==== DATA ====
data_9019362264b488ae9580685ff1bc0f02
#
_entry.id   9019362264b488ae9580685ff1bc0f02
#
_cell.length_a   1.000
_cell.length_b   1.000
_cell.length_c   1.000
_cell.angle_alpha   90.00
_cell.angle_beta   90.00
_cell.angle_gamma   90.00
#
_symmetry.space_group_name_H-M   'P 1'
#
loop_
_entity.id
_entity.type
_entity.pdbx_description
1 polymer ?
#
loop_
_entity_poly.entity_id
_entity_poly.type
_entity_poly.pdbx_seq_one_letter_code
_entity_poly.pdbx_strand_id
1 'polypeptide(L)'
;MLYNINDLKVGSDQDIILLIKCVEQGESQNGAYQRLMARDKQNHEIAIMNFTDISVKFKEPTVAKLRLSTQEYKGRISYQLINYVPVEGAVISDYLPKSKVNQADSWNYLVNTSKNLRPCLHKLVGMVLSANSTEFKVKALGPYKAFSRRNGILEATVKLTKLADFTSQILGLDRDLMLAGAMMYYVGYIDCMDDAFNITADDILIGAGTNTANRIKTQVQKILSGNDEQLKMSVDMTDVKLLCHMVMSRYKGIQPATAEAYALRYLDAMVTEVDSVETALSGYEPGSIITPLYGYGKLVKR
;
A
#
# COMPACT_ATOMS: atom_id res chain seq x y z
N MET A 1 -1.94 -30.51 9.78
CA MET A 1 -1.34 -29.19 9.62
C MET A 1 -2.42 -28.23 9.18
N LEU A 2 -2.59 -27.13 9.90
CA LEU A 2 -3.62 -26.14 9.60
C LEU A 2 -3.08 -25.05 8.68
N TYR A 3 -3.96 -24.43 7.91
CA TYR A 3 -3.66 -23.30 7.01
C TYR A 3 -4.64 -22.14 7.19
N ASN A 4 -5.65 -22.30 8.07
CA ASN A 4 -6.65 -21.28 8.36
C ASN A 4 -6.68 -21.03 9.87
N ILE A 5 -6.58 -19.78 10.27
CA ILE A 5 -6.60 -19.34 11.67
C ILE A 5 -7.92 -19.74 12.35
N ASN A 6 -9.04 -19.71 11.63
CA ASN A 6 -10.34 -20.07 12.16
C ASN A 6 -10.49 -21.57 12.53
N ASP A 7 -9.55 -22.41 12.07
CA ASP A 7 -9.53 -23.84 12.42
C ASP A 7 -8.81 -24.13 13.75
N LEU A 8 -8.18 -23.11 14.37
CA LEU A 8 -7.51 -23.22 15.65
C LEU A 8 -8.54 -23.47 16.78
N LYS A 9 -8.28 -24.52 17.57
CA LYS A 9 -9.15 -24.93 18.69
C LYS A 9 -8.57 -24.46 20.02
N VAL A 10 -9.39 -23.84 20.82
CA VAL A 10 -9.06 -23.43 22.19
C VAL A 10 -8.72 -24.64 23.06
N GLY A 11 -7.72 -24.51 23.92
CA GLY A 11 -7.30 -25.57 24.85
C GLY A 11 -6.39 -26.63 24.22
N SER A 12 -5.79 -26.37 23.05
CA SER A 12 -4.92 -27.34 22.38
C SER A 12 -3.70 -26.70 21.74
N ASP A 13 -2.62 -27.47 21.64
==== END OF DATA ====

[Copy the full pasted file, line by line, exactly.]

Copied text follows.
data_9019362264b488ae9580685ff1bc0f02
#
_entry.id   9019362264b488ae9580685ff1bc0f02
#
_cell.length_a   1.000
_cell.length_b   1.000
_cell.length_c   1.000
_cell.angle_alpha   90.00
_cell.angle_beta   90.00
_cell.angle_gamma   90.00
#
_symmetry.space_group_name_H-M   'P 1'
#
loop_
_entity.id
_entity.type
_entity.pdbx_description
1 polymer ?
#
loop_
_entity_poly.entity_id
_entity_poly.type
_entity_poly.pdbx_seq_one_letter_code
_entity_poly.pdbx_strand_id
1 'polypeptide(L)'
;MLYNINDLKVGSDQDIILLIKCVEQGESQNGAYQRLMARDKQNHEIAIMNFTDISVKFKEPTVAKLRLSTQEYKGRISYQLINYVPVEGAVISDYLPKSKVNQADSWNYLVNTSKNLRPCLHKLVGMVLSANSTEFKVKALGPYKAFSRRNGILEATVKLTKLADFTSQILGLDRDLMLAGAMMYYVGYIDCMDDAFNITADDILIGAGTNTANRIKTQVQKILSGNDEQLKMSVDMTDVKLLCHMVMSRYKGIQPATAEAYALRYLDAMVTEVDSVETALSGYEPGSIITPLYGYGKLVKR
;
A
#
# COMPACT_ATOMS: atom_id res chain seq x y z
N MET A 1 -1.94 -30.51 9.78
CA MET A 1 -1.34 -29.19 9.62
C MET A 1 -2.42 -28.23 9.18
N LEU A 2 -2.59 -27.13 9.90
CA LEU A 2 -3.62 -26.14 9.60
C LEU A 2 -3.08 -25.05 8.68
N TYR A 3 -3.96 -24.43 7.91
CA TYR A 3 -3.66 -23.30 7.01
C TYR A 3 -4.64 -22.14 7.19
N ASN A 4 -5.65 -22.30 8.07
CA ASN A 4 -6.65 -21.28 8.36
C ASN A 4 -6.68 -21.03 9.87
N ILE A 5 -6.58 -19.78 10.27
CA ILE A 5 -6.60 -19.34 11.67
C ILE A 5 -7.92 -19.74 12.35
N ASN A 6 -9.04 -19.71 11.63
CA ASN A 6 -10.34 -20.07 12.16
C ASN A 6 -10.49 -21.57 12.53
N ASP A 7 -9.55 -22.41 12.07
CA ASP A 7 -9.53 -23.84 12.42
C ASP A 7 -8.81 -24.13 13.75
N LEU A 8 -8.18 -23.11 14.37
CA LEU A 8 -7.51 -23.22 15.65
C LEU A 8 -8.54 -23.47 16.78
N LYS A 9 -8.28 -24.52 17.57
CA LYS A 9 -9.15 -24.93 18.69
C LYS A 9 -8.57 -24.46 20.02
N VAL A 10 -9.39 -23.84 20.82
CA VAL A 10 -9.06 -23.43 22.19
C VAL A 10 -8.72 -24.64 23.06
N GLY A 11 -7.72 -24.51 23.92
CA GLY A 11 -7.30 -25.57 24.85
C GLY A 11 -6.39 -26.63 24.22
N SER A 12 -5.79 -26.37 23.05
CA SER A 12 -4.92 -27.34 22.38
C SER A 12 -3.70 -26.70 21.74
N ASP A 13 -2.62 -27.47 21.64